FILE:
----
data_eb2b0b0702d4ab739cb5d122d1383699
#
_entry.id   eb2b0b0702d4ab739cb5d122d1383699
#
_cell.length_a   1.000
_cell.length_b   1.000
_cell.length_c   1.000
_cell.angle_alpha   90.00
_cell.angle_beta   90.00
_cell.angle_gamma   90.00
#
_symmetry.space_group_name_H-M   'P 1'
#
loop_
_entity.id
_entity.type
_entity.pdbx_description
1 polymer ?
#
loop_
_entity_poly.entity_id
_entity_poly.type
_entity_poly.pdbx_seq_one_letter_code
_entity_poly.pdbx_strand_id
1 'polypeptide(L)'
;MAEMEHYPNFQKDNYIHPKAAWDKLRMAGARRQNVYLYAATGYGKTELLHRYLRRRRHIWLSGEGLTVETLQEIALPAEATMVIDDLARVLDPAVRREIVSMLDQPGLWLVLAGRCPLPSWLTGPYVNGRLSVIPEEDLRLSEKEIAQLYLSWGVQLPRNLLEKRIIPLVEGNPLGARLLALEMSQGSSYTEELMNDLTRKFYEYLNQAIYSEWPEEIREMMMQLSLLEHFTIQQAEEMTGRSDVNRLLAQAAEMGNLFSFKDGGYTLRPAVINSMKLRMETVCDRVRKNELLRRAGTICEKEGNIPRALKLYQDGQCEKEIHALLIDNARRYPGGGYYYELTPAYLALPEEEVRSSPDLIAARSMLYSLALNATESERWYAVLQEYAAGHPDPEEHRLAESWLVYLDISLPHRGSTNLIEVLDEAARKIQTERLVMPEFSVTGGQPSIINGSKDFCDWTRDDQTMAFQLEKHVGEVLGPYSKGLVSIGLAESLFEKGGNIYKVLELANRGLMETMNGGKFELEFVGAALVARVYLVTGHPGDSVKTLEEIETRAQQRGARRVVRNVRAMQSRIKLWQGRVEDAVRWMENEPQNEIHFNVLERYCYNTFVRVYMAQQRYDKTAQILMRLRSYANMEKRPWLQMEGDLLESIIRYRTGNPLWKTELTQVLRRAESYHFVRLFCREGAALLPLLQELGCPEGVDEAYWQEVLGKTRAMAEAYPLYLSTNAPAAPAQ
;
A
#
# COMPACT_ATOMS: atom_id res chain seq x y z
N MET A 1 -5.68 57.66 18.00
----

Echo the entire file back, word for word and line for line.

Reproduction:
data_eb2b0b0702d4ab739cb5d122d1383699
#
_entry.id   eb2b0b0702d4ab739cb5d122d1383699
#
_cell.length_a   1.000
_cell.length_b   1.000
_cell.length_c   1.000
_cell.angle_alpha   90.00
_cell.angle_beta   90.00
_cell.angle_gamma   90.00
#
_symmetry.space_group_name_H-M   'P 1'
#
loop_
_entity.id
_entity.type
_entity.pdbx_description
1 polymer ?
#
loop_
_entity_poly.entity_id
_entity_poly.type
_entity_poly.pdbx_seq_one_letter_code
_entity_poly.pdbx_strand_id
1 'polypeptide(L)'
;MAEMEHYPNFQKDNYIHPKAAWDKLRMAGARRQNVYLYAATGYGKTELLHRYLRRRRHIWLSGEGLTVETLQEIALPAEATMVIDDLARVLDPAVRREIVSMLDQPGLWLVLAGRCPLPSWLTGPYVNGRLSVIPEEDLRLSEKEIAQLYLSWGVQLPRNLLEKRIIPLVEGNPLGARLLALEMSQGSSYTEELMNDLTRKFYEYLNQAIYSEWPEEIREMMMQLSLLEHFTIQQAEEMTGRSDVNRLLAQAAEMGNLFSFKDGGYTLRPAVINSMKLRMETVCDRVRKNELLRRAGTICEKEGNIPRALKLYQDGQCEKEIHALLIDNARRYPGGGYYYELTPAYLALPEEEVRSSPDLIAARSMLYSLALNATESERWYAVLQEYAAGHPDPEEHRLAESWLVYLDISLPHRGSTNLIEVLDEAARKIQTERLVMPEFSVTGGQPSIINGSKDFCDWTRDDQTMAFQLEKHVGEVLGPYSKGLVSIGLAESLFEKGGNIYKVLELANRGLMETMNGGKFELEFVGAALVARVYLVTGHPGDSVKTLEEIETRAQQRGARRVVRNVRAMQSRIKLWQGRVEDAVRWMENEPQNEIHFNVLERYCYNTFVRVYMAQQRYDKTAQILMRLRSYANMEKRPWLQMEGDLLESIIRYRTGNPLWKTELTQVLRRAESYHFVRLFCREGAALLPLLQELGCPEGVDEAYWQEVLGKTRAMAEAYPLYLSTNAPAAPAQ
;
A
#
# COMPACT_ATOMS: atom_id res chain seq x y z
N MET A 1 -5.68 57.66 18.00